The largest reason aid is susceptible to misuse is because of the fact that most bilateral aid is not from government to citizens, but from one government to another government. When the government receives aid – which is often (but not exclusively) in the form of capital – they have final jurisdiction on how it would be allocated. Once the government receives the aid, there is no outside authority that can physically or legally prevent it from using it for other purposes because once the credit is converted to the receiving country’s legal tender, it is indistinguishable from the government’s discretionary budget from other sources of revenue. Although such an approach where the application of aid was left to the local government had effect, based on initial personal judgement, it seems more of an exception than the norm given that the situation in Rwanda was different (preventing ethnic tension and violence alongside UN Peacekeepers) from the most common form of aid (developmental aid, which focuses more on infrastructure and economics as well as disaster relief).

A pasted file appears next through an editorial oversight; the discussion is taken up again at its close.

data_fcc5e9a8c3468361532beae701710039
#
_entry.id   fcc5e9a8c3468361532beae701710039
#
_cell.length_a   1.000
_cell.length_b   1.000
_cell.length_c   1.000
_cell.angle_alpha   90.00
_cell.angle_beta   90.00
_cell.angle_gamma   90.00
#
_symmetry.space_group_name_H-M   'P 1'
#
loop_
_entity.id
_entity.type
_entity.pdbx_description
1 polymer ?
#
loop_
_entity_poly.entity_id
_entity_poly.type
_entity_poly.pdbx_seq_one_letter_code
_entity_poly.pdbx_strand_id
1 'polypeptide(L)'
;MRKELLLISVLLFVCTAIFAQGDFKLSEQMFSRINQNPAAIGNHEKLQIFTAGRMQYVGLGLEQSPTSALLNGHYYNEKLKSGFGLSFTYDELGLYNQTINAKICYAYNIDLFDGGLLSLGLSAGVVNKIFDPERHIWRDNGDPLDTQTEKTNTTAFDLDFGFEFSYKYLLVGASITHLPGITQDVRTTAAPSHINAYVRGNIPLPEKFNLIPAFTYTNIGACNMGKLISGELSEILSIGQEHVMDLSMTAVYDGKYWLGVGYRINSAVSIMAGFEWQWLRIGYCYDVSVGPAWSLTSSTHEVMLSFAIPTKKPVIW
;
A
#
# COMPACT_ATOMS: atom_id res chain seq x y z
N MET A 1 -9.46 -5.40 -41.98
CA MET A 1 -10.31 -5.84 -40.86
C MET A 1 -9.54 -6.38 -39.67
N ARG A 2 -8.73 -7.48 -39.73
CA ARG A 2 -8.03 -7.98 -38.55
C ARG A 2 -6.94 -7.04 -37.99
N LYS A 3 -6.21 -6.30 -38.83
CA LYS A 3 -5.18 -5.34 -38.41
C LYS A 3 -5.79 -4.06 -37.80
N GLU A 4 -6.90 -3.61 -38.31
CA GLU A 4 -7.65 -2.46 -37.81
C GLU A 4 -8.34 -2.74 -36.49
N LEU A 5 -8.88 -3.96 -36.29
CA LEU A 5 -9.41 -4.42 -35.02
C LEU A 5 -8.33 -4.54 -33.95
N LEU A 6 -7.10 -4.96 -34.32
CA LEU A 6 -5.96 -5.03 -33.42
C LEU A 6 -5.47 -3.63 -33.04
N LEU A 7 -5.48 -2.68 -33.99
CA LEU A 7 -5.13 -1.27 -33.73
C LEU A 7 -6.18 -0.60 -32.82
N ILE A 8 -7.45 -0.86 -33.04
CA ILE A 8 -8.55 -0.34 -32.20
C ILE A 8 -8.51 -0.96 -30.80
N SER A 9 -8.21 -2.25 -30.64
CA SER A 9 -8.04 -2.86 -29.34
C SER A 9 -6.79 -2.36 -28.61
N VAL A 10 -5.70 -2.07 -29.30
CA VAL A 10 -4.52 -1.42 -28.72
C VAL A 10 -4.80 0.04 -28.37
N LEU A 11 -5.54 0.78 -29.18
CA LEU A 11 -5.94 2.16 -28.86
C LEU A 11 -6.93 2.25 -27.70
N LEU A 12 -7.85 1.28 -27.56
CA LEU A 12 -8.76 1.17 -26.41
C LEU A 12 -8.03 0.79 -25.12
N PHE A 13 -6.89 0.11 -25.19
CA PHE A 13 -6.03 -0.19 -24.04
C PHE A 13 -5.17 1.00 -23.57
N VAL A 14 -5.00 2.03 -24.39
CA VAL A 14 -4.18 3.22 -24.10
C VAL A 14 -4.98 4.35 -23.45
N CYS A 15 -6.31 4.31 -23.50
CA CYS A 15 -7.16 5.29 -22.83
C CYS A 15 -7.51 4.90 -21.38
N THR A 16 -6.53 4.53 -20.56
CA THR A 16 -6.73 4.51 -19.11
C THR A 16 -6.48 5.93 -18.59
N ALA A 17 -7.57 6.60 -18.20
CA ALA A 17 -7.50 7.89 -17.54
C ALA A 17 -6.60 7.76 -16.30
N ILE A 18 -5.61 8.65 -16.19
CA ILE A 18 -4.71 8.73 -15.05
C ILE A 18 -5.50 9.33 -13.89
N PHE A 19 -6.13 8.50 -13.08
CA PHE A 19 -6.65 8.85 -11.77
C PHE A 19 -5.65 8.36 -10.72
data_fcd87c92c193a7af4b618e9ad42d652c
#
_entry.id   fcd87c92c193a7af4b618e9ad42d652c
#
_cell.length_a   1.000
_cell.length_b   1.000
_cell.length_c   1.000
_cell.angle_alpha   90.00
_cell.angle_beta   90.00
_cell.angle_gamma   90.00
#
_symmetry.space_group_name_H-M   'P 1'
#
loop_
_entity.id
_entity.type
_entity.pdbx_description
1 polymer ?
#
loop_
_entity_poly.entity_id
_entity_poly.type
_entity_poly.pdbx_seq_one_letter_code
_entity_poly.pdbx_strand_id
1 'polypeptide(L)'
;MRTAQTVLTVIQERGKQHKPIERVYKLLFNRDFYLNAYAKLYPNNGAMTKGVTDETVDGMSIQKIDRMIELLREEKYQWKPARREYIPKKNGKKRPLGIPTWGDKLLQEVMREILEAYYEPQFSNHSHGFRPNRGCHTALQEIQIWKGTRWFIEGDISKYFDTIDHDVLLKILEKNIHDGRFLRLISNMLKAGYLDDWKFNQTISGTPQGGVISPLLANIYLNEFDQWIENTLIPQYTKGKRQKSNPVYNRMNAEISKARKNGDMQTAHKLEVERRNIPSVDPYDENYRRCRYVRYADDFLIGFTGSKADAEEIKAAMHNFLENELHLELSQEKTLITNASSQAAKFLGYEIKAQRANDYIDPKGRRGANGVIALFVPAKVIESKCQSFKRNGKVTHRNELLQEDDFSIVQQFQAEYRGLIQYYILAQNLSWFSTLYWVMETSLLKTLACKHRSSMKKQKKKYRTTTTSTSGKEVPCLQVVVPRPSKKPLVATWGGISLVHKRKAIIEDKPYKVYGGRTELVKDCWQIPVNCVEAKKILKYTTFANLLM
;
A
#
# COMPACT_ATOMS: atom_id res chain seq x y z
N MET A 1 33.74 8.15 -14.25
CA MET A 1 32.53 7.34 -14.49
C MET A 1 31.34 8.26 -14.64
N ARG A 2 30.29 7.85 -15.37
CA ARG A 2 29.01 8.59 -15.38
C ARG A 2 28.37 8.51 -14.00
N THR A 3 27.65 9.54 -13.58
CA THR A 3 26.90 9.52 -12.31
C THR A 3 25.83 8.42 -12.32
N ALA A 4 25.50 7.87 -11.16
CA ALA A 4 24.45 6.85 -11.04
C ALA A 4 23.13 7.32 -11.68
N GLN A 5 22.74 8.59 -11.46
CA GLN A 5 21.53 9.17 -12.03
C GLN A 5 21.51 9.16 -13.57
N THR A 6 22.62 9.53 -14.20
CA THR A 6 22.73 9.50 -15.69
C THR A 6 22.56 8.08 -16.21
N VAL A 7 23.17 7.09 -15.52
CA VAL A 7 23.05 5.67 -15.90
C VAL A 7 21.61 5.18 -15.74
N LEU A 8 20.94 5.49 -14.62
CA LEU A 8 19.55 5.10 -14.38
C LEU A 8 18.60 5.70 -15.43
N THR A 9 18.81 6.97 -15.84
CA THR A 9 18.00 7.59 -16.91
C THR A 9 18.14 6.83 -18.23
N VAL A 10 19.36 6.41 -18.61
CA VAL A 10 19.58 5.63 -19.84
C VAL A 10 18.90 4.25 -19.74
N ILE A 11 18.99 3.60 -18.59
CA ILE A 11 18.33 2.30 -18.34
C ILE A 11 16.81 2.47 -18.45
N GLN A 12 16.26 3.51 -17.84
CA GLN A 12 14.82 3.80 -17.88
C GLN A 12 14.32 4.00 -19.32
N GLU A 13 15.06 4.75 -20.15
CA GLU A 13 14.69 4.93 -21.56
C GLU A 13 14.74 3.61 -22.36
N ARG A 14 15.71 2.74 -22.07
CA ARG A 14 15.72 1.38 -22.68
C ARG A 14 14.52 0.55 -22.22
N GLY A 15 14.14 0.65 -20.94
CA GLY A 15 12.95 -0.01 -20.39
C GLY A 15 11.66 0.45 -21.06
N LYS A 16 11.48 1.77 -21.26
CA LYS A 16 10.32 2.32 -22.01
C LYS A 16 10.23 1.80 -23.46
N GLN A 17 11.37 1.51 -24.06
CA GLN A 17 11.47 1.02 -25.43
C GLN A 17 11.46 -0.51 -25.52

Another reason may simply be a government’s inexperience leading to bad application and planning for foreign aid, using it as more of a stop-gap measure to solve immediate problems instead of being invested in long term prevention. That means there is little left to be used in mitigating future damage and eventually lowering the burden – particularly financial – on a society to recover. While that strategy is indeed a valid one, it’s sometimes followed irrespective of the purpose of the aid being received.
This redirection or misuse of aid means that citizens do not get the infrastructure and service investment that they require and that keeps development hampered and that lack of progress does either one of two things: either it encourages even more foreign aid to be sent to the country, only for it to be poorly managed again and hamper development; or it aid could be withheld if the donor sees it as a reason to believe that aid is ineffective. It would damage public opinion of foreign aid in both the donor and receiving country, however receiving large amounts of aid certainly does have noticeable effects on public opinion of the donor.
A survey was conducted by Pew Research Center and the Kaiser Family Foundation was conducted to gauge public opinions on the efforts of nations donating aid to their country, and Pew Research Center gave the following statement: “Majorities in nearly every country surveyed say wealthier countries are not doing enough to help poorer nations with problems such as economic development, reducing poverty, and improving health. But among countries surveyed that were major recipients of development aid, people were much more likely to say that wealthy nations are “doing enough” to help poorer nations.”